Showing posts with label cat population. Show all posts
Showing posts with label cat population. Show all posts

Tuesday 2 May 2023

Sand cat may be more endangered than people think

The popular sand cat may be more endangered than people think. A study completed fairly recently in southern Morocco discovered that sand cats have much larger home ranges than previously thought. And they travel far greater distances during the night than previously believed.

For example, one male cat that they tracked over a year covered 232.4 km². In all, the study radio tracked 22 individuals.

One individual travelled over 1758 km² (679 mi²) in just over six months. The sand cat's home range is similar if not greater than those of the big cats such as the jaguar and leopard. And certainly, they travel the most of any small cat and have the largest home ranges of all the small cats.

Sand cat
Image: MikeB (copyright protected).

Implications for conservation

What does this mean in terms of conservation? Well, the people in charge of assessing the vulnerability of flora and fauna including the small wild cat species, estimate the population sizes of these cats. They have to estimate them because they're very hard to count. This particularly applies to the sand cat for the reason as stated that they are spread out over a very large area and are secretive.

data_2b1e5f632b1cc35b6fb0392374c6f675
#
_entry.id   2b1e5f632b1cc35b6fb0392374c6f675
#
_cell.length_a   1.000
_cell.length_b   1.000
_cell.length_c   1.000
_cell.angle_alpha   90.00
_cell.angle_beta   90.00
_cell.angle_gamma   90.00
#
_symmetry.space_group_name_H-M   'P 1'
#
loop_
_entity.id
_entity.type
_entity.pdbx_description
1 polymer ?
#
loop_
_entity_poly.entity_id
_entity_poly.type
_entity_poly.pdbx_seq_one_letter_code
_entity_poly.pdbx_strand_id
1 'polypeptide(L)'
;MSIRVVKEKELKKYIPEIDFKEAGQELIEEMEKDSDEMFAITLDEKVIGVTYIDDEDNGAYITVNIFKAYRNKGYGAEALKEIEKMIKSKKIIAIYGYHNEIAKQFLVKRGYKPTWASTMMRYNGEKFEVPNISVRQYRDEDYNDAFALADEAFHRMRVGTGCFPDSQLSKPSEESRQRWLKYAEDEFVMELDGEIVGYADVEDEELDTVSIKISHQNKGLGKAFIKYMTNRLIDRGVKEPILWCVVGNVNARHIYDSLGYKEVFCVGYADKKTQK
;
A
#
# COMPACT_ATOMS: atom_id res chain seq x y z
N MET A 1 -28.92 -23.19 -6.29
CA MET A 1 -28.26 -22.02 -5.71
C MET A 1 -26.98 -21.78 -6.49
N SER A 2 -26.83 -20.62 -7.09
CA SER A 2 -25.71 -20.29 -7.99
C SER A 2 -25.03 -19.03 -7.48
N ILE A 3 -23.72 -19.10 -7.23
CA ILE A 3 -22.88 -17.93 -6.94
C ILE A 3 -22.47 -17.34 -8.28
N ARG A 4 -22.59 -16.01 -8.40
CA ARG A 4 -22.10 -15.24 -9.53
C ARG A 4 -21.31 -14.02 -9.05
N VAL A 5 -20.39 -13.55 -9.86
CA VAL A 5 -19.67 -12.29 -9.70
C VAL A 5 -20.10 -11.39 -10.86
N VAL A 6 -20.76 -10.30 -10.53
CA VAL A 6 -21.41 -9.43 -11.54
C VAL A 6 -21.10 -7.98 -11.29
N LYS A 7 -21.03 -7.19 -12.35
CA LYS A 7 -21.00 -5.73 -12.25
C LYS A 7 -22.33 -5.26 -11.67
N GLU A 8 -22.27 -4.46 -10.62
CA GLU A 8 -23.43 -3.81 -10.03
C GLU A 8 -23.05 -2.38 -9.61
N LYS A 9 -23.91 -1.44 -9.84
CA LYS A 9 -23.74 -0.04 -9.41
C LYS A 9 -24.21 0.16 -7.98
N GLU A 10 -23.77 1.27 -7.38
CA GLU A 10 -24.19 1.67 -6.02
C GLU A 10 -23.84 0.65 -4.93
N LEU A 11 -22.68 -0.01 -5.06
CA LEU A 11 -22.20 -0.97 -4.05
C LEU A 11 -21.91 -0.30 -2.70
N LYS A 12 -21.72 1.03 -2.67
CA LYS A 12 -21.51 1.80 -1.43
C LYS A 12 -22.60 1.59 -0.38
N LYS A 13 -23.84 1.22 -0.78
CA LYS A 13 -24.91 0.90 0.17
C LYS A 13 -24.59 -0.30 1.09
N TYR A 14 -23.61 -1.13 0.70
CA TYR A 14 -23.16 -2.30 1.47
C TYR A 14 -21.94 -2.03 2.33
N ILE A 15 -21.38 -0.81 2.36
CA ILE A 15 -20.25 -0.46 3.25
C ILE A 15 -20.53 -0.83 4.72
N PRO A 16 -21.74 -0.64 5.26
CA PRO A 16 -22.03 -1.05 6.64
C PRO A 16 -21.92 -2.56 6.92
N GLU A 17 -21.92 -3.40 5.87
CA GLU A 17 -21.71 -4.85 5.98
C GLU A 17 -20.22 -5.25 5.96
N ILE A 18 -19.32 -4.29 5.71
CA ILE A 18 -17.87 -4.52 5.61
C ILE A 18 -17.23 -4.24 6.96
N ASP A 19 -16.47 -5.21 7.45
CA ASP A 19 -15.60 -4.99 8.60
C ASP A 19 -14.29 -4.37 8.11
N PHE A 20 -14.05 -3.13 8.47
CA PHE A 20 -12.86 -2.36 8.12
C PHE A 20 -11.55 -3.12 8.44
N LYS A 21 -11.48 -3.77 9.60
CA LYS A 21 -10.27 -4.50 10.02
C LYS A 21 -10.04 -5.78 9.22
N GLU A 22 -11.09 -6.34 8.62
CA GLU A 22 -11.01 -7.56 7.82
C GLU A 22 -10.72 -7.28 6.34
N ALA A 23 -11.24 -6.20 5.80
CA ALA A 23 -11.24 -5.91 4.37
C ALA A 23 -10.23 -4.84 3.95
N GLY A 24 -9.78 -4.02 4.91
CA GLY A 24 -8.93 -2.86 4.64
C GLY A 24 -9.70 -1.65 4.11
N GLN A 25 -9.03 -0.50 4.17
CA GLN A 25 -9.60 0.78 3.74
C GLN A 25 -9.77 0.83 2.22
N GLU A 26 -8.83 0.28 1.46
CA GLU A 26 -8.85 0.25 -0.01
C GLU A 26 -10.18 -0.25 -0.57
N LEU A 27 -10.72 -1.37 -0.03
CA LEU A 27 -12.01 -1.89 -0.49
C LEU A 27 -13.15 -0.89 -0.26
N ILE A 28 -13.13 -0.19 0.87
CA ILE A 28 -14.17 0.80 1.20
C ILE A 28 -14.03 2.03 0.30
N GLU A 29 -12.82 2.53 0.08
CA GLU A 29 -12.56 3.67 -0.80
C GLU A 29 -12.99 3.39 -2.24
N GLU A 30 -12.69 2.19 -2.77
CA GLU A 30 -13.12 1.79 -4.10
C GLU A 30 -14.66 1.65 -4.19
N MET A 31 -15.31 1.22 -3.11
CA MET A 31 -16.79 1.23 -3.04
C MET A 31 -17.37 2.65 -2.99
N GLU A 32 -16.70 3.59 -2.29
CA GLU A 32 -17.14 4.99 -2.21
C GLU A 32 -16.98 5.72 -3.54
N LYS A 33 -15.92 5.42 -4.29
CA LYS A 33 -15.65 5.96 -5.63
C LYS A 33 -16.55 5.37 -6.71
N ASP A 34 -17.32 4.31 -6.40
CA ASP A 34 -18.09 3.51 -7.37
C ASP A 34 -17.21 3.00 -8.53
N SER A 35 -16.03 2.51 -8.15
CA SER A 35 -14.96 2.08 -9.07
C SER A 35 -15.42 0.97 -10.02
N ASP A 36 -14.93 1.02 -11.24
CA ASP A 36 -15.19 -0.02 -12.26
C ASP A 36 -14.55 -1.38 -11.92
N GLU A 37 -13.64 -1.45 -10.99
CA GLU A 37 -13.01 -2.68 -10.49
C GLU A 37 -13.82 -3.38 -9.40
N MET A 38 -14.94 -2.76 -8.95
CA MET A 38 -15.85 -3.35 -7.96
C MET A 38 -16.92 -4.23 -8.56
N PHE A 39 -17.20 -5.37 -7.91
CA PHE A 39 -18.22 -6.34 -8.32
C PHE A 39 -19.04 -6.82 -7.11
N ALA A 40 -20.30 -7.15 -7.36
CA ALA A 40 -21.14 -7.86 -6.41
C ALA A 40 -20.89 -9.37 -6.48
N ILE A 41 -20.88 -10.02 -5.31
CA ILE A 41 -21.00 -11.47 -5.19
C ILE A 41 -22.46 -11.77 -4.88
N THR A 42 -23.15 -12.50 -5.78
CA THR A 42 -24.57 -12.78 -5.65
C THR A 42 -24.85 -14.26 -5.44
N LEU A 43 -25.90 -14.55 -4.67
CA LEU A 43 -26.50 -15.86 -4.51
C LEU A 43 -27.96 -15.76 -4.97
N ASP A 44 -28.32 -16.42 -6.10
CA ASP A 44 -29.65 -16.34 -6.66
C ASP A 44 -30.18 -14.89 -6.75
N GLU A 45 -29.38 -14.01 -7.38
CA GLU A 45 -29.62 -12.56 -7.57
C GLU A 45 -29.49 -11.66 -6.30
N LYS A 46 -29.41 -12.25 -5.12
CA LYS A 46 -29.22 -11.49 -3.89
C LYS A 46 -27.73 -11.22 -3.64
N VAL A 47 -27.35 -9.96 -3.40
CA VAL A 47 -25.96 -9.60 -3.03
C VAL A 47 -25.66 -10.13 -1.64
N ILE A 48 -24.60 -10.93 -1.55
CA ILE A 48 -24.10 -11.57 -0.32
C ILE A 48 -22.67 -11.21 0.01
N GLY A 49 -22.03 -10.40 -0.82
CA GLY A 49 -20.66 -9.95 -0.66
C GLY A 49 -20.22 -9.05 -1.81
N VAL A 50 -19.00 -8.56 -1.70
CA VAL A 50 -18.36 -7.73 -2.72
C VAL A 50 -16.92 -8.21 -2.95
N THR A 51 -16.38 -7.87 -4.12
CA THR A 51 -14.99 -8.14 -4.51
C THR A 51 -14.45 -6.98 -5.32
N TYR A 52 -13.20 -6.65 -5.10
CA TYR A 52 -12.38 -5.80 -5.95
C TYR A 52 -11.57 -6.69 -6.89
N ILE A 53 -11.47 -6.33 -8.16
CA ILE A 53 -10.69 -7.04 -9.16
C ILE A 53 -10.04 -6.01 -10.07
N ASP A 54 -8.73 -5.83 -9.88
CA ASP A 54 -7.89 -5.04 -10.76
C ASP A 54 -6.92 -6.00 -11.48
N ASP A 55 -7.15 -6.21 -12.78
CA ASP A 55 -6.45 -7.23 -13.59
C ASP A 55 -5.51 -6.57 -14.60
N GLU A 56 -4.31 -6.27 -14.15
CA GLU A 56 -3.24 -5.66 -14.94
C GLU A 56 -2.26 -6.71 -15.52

And one way they can estimate numbers is to estimate their density in a certain area. This means that they estimate how many cats there are in a certain area within their distribution. If that estimate is incorrect and they, for example, believe that there are more cats than there really are over a set area, they will then have an incorrect estimation of the entire population size of that species.

And this recent research indicates that they are spread out, as mentioned, far more than they thought and therefore their density is far lower than they thought. This should lead to a re-evaluation of the population size of the sand cat across the planet and in turn this may lead to a re-evaluation of their vulnerability to extinction in the wild by the IUCN Red List experts who I have difficult trusting!

Underestimates as to vulnerability

Incidentally, on a separate topic, I have always thought that the IUCN Red List underestimate, in general terms, the vulnerability of the wild cat species. And I have wondered whether they are being lobbied by the sport hunters for this reason. That is highly speculative but a reasonable suggestion. 

There is in fact some evidence that they are being pressured by people whose interest is against the conservation of animals because they want the freedom to use and abuse those animals and if they are big enough and interesting enough to shoot them for pleasure (sport hunting).

And there is a lot of money in sport hunting. It is normally the wealthy who engage in it and they can apply pressure to conservationists in various ways through their associations and clubs.

At the moment the sand cat is classified as Least Concern by the IUCN Red List people. As the classification suggests, the conservationists are unconcerned about this small cat species becoming extinct.